“initial shareholders” are to our sponsor, the foundation and any other holders of our founder shares immediately prior to this offering;

“management” or our “management team” are to our executive officers and directors;

“ordinary shares” are to our Class A ordinary shares and our Class B ordinary shares;

“private placement warrants” are to the warrants to be issued to our sponsor in a private placement simultaneously with the closing of this offering and upon conversion of working capital loans, if any;

“public shares” are to our Class A ordinary shares sold as part of the units in this offering (whether they are purchased in this offering or thereafter in the open market);

“public shareholders” are to the holders of our public shares, including our sponsor and management team to the extent our sponsor and/or members of our management team purchase public shares, provided that our sponsor’s and each member of our management team’s status as a “public shareholder” will only exist with respect to such public shares;

“sponsor” are to CAT Sponsor LLC, a Delaware limited liability company; and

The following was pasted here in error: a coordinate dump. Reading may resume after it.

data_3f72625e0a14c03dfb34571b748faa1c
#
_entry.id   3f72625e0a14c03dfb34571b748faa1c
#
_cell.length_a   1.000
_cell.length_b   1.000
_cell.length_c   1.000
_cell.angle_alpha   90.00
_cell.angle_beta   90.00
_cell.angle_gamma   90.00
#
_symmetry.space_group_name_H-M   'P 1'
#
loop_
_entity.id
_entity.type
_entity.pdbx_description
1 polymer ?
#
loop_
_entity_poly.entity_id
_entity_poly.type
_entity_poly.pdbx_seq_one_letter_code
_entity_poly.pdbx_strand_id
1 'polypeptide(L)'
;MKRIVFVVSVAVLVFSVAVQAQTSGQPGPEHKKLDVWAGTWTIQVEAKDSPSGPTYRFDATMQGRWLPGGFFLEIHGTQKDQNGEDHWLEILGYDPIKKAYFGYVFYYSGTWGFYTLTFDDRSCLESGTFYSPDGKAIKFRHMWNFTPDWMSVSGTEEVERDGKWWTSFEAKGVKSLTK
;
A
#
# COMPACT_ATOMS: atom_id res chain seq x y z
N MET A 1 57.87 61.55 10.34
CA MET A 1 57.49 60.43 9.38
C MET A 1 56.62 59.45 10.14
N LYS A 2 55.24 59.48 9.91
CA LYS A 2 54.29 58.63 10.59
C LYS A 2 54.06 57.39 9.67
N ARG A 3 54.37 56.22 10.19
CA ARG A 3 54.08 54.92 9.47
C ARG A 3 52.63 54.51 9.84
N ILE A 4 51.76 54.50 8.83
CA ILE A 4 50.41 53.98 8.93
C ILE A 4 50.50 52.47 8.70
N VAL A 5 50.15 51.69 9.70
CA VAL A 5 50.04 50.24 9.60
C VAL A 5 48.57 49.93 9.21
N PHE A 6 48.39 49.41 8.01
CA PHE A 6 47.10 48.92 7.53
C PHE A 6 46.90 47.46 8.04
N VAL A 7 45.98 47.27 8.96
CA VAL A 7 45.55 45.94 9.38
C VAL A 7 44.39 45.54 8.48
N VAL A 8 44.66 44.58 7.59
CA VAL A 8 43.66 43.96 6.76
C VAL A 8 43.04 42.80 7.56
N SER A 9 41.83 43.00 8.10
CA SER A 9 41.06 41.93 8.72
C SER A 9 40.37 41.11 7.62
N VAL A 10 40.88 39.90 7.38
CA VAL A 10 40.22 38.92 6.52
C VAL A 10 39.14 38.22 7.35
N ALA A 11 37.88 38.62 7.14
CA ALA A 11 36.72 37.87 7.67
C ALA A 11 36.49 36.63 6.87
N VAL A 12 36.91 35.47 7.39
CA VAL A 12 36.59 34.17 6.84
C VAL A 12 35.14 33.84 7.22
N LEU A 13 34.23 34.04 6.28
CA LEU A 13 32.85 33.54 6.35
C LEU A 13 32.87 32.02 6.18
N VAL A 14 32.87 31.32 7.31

“we,” “us,” “our,” “Catalyst Partners,” “company” or “our company” are to Catalyst Partners Acquisition Corp., a Cayman Islands exempted company.
Any forfeiture of shares described in this prospectus will take effect as a surrender of shares for no consideration of such shares as a matter of Cayman Islands law. Any conversion of the Class B ordinary shares described in this prospectus will take effect as a compulsory redemption of Class B ordinary shares and an issuance of Class A ordinary shares as a matter of Cayman Islands law. Any share dividends described in this prospectus will take effect as share capitalizations as a matter of Cayman Islands law.
 
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Unless we tell you otherwise, the information in this prospectus assumes that the underwriter will not exercise its over-allotment option.
General
We are a newly organized blank check company incorporated in February 2021, as a Cayman Islands exempted company for the purpose of effecting a merger, share exchange, asset acquisition, share purchase, reorganization or similar business combination with one or more businesses or entities, which we refer to throughout this prospectus as our initial business combination or business combination. To date, our efforts have been limited to organizational activities as well as activities related to this offering. We have generated no operating revenues to date and we do not expect that we will generate operating revenues until we consummate our initial business combination.